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Medicine (Baltimore). 2016 September; 95(Suppl 1): S1.
Published online 2016 January 8. doi:  10.1097/MD.0000000000004558
PMCID: PMC5599209

Cancer stem cells: master gatekeepers and regulators of cancer growth and metastasis Introduction

Jeremy N. Rich, MD, MHSc*

Although cancer treatment has progressed significantly since the emergence of scientific oncology in the early 19th century, the disease remains incurable. Almost all deaths among cancer patients are attributed to treatment resistance, relapse, and metastasis. Yet, the mechanisms of resistance and disease spread are unclear. Mounting experimental and clinical evidence suggests that the stem cell-like properties of a subpopulation of tumorigenic cancer cells, known as cancer stem cells (CSCs), may underlie a broad spectrum of cancer pathophysiology, including cancer initiation, growth, treatment resistance, disease recurrence, and metastasis. This “Cancer Stem Cells: Master Gatekeepers and Regulators of Cancer Growth and Metastasis” supplement reviews fundamental CSC biology, discusses how these cells inform our understanding of mechanisms governing key tumor functions, and provides insight from key opinion leaders regarding the challenges and future directions of CSC research.

Cancer prognosis and treatment efficacy may be limited by molecular and cellular heterogeneity between and within individual tumors. How such differences develop from disease inception through metastasis in various types of cancer remains uncertain. In “Cancer Stem Cells: Understanding Tumor Hierarchy and Heterogeneity,” I provide historical highlights of the CSC hypothesis, key functional stemness properties of CSCs, and comparisons and contrasts of such functions with those of normal stem cells as context to outline the role of CSCs in models of cancer cell hierarchies that may account for tumor heterogeneity.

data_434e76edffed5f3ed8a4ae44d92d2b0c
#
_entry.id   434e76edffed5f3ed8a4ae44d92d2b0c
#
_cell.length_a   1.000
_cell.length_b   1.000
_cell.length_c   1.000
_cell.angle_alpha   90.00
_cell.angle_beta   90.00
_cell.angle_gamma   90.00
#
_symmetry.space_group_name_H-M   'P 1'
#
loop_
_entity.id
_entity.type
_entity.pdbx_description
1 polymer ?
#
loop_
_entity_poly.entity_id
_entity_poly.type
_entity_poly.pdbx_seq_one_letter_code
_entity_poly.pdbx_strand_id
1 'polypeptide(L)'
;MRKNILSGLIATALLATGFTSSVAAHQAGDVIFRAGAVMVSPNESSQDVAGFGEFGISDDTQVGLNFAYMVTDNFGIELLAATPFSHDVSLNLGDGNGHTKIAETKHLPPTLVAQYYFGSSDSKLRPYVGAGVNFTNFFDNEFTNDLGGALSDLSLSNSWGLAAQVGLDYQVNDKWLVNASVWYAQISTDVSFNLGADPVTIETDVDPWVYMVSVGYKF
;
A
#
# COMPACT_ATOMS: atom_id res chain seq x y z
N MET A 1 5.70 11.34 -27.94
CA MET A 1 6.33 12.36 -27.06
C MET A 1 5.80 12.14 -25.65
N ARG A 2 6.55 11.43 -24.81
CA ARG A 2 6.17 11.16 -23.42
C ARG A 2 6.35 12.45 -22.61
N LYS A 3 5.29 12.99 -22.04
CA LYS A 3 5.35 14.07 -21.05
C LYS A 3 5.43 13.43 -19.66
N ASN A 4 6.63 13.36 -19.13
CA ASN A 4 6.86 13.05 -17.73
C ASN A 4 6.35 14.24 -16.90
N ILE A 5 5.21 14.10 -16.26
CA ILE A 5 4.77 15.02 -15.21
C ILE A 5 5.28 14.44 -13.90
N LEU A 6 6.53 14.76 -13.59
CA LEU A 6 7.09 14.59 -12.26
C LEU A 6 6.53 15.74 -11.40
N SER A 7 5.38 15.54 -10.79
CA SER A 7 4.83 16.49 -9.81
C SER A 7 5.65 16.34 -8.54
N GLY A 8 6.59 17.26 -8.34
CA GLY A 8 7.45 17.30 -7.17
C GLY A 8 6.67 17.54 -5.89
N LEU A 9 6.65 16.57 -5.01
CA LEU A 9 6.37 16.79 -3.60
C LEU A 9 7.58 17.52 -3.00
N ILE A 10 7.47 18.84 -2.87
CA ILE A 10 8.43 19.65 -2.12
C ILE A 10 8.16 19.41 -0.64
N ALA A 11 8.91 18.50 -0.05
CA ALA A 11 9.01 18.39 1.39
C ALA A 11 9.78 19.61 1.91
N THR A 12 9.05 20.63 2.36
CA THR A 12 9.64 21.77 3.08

Studies suggest that dysregulation of normal homeostatic and developmental signaling pathways drive the hallmarks of CSCs, such as self-renewal and differentiation into heterogeneous cancer cell populations. Unsurprisingly, several normal stem cell signaling pathways have been found to be aberrantly operative in CSCs, and may serve as actionable targets to develop CSC-directed therapies. In “Cancer Stem Cell Signaling Pathways,” William H. Matsui, MD, reviews key signaling pathways, such as Wnt, JAK/STAT, and Notch, and provides insight into how the tumor microenvironment supports CSC functions through components of these pathways.

Accumulating evidence supporting the CSC hypothesis in diverse types of cancer is facilitating the development of clinically relevant tumor biology models. In “Cancer Stem Cells: Role in Tumor Growth, Recurrence, Metastasis, and Treatment Resistance,” Jenny C. Chang, MD, highlights the critical role that CSC characteristics, such as stemness, signaling, phenotypic plasticity, and tumor heterogeneity, may play in the disease milestones of tumor growth, treatment resistance, disease recurrence, and metastasis. Dr Chang also discusses the emerging evidence demonstrating the potential of CSC-targeting therapies to be used in combination with conventional treatments to limit tumor growth.

CSC research has greatly contributed to our understanding of cancer pathophysiology and may underpin clinically relevant factors affecting disease outcomes. Yet, significant questions remain regarding CSC biology and the clinical translation of CSC research. In “Cancer Stem Cells: A Nuanced Perspective,” the authors conclude the supplement with insights into the current knowledge gaps regarding the major themes of CSC biology using examples from their own research, discussion of the importance of multidisciplinary approaches to research and therapy development, and recommendations to address limitations and future directions of translating CSC experimental findings to the clinic.


The author reports no conflicts of interest.

Articles from Medicine are provided here courtesy of Wolters Kluwer Health